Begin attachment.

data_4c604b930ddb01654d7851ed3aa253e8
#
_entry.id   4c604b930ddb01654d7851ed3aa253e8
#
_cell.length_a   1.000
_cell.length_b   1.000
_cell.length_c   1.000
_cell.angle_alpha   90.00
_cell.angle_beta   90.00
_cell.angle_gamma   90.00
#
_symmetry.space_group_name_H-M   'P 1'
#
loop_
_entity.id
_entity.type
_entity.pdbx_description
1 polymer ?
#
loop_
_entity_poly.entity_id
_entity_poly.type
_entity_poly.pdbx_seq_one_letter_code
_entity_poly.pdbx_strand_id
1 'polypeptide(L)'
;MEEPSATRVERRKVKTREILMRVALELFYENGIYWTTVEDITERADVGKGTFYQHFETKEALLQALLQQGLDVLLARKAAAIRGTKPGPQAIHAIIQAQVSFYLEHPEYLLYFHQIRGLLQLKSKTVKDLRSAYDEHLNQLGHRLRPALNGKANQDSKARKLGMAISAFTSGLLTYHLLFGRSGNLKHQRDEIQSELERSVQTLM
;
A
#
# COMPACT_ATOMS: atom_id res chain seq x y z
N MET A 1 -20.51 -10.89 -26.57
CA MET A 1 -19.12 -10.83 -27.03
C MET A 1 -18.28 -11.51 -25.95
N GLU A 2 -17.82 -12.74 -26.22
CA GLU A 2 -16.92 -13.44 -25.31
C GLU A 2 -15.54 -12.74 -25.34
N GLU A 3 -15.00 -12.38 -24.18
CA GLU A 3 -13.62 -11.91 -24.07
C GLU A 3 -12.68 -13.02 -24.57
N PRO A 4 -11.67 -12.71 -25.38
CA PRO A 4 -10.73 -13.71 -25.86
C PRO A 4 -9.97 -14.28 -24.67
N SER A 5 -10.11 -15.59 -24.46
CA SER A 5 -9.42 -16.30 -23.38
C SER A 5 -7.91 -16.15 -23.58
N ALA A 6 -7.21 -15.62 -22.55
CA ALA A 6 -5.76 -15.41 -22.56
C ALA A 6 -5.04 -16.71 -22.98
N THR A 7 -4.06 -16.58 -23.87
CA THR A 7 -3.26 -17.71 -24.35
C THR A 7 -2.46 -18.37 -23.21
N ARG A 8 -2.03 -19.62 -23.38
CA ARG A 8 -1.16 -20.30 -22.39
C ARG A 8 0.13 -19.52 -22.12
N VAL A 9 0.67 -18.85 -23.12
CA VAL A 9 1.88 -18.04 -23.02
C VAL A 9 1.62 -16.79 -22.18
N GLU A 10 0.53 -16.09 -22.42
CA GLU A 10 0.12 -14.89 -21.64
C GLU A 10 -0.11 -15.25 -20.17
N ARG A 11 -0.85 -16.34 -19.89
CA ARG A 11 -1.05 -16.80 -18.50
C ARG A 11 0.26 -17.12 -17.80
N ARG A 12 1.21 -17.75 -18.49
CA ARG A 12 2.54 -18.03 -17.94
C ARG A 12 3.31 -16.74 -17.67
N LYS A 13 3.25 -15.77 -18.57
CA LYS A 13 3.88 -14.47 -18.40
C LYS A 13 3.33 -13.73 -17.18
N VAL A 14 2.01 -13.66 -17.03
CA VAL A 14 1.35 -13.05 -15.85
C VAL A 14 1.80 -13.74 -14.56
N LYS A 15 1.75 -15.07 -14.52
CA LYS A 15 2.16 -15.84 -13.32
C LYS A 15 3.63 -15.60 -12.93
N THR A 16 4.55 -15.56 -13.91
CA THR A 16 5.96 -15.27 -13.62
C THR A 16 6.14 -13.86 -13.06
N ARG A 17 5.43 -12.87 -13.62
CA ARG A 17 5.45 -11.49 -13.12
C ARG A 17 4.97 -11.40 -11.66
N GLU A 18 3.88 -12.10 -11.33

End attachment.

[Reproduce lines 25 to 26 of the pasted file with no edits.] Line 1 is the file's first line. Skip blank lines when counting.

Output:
1 'polypeptide(L)'
;MEEPSATRVERRKVKTREILMRVALELFYENGIYWTTVEDITERADVGKGTFYQHFETKEALLQALLQQGLDVLLARKAAAIRGTKPGPQAIHAIIQAQVSFYLEHPEYLLYFHQIRGLLQLKSKTVKDLRSAYDEHLNQLGHRLRPALNGKANQDSKARKLGMAISAFTSGLLTYHLLFGRSGNLKHQRDEIQSELERSVQTLM